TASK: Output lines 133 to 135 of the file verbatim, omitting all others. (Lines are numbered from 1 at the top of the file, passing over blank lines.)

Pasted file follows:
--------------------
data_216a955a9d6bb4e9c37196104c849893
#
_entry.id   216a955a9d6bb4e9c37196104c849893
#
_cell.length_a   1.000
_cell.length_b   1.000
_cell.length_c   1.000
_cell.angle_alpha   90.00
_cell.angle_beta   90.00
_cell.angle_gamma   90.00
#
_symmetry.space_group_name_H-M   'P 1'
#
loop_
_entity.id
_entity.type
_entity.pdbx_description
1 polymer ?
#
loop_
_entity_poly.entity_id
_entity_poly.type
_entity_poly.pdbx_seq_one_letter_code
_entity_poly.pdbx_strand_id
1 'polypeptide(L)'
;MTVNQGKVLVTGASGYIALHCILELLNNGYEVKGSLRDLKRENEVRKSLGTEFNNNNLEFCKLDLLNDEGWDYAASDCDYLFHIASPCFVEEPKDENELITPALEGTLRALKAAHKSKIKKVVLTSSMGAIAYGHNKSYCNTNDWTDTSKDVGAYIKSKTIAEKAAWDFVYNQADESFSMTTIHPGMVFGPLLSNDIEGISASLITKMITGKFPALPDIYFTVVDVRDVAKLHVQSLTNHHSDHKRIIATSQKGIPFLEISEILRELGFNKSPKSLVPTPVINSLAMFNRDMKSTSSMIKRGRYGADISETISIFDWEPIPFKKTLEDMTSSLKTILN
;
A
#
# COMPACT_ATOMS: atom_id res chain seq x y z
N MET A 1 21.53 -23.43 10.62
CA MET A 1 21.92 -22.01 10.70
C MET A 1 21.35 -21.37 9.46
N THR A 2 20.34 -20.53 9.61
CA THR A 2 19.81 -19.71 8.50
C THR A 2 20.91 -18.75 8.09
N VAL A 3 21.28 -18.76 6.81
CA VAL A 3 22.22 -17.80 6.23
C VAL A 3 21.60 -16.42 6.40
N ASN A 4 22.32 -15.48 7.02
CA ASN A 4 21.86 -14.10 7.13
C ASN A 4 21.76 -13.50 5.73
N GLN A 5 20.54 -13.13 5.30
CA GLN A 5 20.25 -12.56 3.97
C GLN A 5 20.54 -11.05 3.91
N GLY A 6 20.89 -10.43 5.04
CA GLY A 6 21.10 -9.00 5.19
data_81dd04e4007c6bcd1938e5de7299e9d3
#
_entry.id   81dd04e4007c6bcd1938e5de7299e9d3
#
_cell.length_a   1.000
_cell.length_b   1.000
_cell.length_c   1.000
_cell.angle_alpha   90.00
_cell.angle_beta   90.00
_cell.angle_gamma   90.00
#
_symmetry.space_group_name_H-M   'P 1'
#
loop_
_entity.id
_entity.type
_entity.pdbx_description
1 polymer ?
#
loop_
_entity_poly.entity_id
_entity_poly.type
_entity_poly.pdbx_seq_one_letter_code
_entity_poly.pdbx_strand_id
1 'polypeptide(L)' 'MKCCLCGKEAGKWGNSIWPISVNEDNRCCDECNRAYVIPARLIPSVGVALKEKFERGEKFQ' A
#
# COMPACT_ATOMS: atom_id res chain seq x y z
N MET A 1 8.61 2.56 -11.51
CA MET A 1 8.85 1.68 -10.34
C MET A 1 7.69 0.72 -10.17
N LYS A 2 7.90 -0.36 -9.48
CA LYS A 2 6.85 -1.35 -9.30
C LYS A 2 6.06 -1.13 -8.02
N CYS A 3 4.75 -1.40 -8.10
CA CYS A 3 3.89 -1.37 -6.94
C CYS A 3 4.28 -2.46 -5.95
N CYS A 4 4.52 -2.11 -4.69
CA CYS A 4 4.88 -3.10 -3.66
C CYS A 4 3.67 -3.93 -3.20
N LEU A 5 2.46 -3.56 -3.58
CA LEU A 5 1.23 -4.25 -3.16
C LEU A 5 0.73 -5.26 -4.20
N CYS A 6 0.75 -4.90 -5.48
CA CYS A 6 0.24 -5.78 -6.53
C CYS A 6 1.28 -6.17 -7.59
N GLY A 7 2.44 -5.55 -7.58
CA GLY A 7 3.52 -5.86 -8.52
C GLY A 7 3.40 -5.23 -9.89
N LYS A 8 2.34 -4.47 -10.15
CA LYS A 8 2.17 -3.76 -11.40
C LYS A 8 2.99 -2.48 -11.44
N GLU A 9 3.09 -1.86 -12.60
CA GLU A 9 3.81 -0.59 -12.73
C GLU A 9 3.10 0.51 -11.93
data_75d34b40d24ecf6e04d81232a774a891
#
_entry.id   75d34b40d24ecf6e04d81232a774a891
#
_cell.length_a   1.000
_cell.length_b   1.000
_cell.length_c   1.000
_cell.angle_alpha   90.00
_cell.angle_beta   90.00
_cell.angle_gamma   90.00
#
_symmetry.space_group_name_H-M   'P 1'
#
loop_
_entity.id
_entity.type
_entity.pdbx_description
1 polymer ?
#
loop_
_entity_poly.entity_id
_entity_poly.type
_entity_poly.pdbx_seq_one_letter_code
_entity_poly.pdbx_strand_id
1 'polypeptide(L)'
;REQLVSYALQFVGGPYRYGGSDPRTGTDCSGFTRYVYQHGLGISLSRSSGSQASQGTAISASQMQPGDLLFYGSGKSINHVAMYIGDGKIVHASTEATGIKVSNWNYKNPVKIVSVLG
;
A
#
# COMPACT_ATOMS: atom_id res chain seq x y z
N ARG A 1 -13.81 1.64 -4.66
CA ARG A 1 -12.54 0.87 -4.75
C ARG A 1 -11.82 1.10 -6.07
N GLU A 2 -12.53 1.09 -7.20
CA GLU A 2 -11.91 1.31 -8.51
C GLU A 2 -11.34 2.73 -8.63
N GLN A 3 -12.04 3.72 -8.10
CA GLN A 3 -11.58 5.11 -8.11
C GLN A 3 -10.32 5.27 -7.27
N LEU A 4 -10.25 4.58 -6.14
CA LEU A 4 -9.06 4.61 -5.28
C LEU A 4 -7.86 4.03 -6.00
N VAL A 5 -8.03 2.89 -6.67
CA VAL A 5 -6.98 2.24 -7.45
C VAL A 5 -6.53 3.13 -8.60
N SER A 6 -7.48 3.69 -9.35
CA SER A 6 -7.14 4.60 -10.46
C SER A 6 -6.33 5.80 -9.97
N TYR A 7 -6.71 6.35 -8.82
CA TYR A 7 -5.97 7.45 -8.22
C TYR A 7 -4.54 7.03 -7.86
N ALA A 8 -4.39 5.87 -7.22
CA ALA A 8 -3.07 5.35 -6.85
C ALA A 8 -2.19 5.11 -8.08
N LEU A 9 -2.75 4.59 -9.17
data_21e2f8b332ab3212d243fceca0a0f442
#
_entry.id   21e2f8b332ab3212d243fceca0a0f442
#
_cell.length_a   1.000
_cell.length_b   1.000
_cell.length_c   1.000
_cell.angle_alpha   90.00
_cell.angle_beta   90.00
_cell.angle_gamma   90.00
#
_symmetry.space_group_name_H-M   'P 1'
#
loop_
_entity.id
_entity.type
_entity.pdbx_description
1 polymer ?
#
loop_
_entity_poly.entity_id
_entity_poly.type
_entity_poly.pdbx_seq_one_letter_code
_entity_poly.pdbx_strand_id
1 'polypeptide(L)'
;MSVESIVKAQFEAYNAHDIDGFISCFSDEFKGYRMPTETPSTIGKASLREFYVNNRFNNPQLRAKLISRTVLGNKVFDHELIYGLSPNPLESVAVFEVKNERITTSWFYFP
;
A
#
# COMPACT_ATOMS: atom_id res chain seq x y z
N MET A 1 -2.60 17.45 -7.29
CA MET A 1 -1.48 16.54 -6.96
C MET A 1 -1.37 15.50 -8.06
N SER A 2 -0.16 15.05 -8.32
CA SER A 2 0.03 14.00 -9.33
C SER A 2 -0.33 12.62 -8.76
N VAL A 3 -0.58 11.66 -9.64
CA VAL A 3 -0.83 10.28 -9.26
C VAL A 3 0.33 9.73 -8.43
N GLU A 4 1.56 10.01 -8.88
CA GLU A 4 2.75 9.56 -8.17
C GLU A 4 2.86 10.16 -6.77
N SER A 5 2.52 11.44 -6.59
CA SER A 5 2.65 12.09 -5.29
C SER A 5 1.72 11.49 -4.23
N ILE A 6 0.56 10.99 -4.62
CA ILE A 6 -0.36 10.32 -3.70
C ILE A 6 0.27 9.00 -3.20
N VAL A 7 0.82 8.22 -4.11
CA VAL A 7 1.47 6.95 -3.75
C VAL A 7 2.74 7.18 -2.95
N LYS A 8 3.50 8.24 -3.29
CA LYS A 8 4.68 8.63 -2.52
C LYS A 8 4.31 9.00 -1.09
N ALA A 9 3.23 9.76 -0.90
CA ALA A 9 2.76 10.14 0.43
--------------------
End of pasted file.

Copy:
CA ARG A 1 -12.54 0.87 -4.75
C ARG A 1 -11.82 1.10 -6.07
N GLU A 2 -12.53 1.09 -7.20